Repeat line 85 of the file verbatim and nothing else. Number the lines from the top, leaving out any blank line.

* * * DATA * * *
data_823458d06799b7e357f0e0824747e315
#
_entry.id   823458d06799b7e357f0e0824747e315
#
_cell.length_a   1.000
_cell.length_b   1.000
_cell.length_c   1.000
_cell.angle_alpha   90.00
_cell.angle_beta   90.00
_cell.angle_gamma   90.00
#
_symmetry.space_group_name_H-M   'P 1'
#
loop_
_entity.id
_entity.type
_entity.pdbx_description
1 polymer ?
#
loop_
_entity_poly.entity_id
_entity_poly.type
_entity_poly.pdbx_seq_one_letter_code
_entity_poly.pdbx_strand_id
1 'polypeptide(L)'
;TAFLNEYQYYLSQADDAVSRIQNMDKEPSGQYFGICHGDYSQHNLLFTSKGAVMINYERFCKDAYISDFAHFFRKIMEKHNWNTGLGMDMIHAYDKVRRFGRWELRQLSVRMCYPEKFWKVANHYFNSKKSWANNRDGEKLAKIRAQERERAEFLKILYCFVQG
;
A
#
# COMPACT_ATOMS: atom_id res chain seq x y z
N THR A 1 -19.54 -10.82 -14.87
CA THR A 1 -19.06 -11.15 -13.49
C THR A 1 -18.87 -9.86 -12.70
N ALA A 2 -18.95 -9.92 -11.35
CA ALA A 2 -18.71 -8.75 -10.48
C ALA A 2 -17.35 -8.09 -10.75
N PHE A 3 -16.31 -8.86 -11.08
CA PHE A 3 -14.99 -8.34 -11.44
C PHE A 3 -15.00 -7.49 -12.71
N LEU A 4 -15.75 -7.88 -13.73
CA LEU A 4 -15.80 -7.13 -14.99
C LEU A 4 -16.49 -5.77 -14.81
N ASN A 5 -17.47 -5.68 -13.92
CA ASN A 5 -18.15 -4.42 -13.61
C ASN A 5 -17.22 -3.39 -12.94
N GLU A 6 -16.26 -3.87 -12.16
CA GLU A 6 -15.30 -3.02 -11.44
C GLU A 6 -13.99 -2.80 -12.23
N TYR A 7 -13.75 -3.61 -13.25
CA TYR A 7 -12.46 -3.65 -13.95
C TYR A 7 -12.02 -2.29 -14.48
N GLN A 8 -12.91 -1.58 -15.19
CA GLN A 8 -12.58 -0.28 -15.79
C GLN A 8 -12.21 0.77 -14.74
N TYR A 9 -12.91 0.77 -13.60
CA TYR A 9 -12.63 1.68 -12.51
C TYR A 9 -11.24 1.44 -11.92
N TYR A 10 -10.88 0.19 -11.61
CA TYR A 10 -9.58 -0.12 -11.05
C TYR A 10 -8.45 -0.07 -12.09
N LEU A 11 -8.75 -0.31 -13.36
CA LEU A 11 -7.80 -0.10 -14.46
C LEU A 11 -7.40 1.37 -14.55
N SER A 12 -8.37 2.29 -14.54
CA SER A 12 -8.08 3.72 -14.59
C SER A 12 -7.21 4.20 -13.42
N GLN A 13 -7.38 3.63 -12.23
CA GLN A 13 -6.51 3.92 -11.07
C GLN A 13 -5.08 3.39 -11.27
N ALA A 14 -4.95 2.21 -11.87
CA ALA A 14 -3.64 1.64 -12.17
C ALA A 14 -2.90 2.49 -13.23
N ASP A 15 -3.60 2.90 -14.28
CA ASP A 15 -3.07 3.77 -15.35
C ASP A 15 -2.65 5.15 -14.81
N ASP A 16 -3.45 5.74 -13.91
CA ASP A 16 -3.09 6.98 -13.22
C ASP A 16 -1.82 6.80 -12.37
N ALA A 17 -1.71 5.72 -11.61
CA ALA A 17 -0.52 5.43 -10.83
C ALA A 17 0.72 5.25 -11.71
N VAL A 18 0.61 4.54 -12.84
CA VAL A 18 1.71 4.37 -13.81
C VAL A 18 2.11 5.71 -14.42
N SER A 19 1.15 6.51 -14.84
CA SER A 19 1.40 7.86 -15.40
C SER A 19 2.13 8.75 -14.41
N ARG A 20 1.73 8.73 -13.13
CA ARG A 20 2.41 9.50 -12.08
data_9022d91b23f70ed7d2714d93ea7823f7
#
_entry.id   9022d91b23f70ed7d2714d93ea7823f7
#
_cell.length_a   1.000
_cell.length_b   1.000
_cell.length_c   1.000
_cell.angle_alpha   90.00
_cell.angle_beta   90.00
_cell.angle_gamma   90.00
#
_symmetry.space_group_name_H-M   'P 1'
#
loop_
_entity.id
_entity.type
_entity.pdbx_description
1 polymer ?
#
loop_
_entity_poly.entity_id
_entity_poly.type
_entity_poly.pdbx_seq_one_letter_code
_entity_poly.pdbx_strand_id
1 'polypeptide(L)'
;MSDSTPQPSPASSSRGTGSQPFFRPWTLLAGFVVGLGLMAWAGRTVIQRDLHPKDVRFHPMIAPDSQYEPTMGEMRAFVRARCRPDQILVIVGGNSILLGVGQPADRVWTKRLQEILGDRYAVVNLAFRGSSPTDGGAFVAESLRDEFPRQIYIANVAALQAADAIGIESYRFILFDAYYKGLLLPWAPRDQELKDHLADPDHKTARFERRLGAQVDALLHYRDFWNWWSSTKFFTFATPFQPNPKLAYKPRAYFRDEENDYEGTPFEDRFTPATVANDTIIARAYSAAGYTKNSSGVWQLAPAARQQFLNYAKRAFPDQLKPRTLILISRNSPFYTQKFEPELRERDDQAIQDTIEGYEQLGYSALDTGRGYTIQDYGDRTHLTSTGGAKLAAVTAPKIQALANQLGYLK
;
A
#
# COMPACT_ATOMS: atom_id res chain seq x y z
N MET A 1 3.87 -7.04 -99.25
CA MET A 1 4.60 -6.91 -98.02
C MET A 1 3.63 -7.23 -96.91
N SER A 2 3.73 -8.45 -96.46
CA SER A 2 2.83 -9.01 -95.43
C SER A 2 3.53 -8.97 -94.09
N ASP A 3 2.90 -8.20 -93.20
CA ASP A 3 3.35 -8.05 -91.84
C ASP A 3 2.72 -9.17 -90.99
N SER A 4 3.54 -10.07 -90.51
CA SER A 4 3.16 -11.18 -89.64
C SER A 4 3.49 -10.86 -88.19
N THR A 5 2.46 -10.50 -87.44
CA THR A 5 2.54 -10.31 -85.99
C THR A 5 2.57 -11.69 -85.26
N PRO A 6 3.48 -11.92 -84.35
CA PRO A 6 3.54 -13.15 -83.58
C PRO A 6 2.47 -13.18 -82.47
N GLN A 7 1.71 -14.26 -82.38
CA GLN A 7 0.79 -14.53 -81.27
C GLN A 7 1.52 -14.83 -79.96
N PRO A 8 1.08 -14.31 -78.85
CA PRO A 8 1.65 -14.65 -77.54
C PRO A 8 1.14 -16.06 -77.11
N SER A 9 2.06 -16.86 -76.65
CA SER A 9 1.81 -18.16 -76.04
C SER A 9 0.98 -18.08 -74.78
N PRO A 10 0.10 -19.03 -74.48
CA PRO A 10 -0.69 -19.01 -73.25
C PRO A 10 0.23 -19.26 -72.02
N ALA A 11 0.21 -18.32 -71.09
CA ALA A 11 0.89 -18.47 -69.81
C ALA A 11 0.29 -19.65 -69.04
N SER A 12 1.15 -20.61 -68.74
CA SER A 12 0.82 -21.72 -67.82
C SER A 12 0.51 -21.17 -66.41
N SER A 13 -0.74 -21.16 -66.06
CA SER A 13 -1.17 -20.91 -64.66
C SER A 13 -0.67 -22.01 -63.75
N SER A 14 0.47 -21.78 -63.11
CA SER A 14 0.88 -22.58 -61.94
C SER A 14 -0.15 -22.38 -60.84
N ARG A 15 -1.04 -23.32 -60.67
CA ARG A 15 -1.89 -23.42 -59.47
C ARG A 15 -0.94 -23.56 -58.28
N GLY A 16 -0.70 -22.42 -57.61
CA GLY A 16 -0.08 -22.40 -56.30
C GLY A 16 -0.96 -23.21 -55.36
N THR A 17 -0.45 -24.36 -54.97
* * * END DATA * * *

N SER A 19 1.15 6.51 -14.84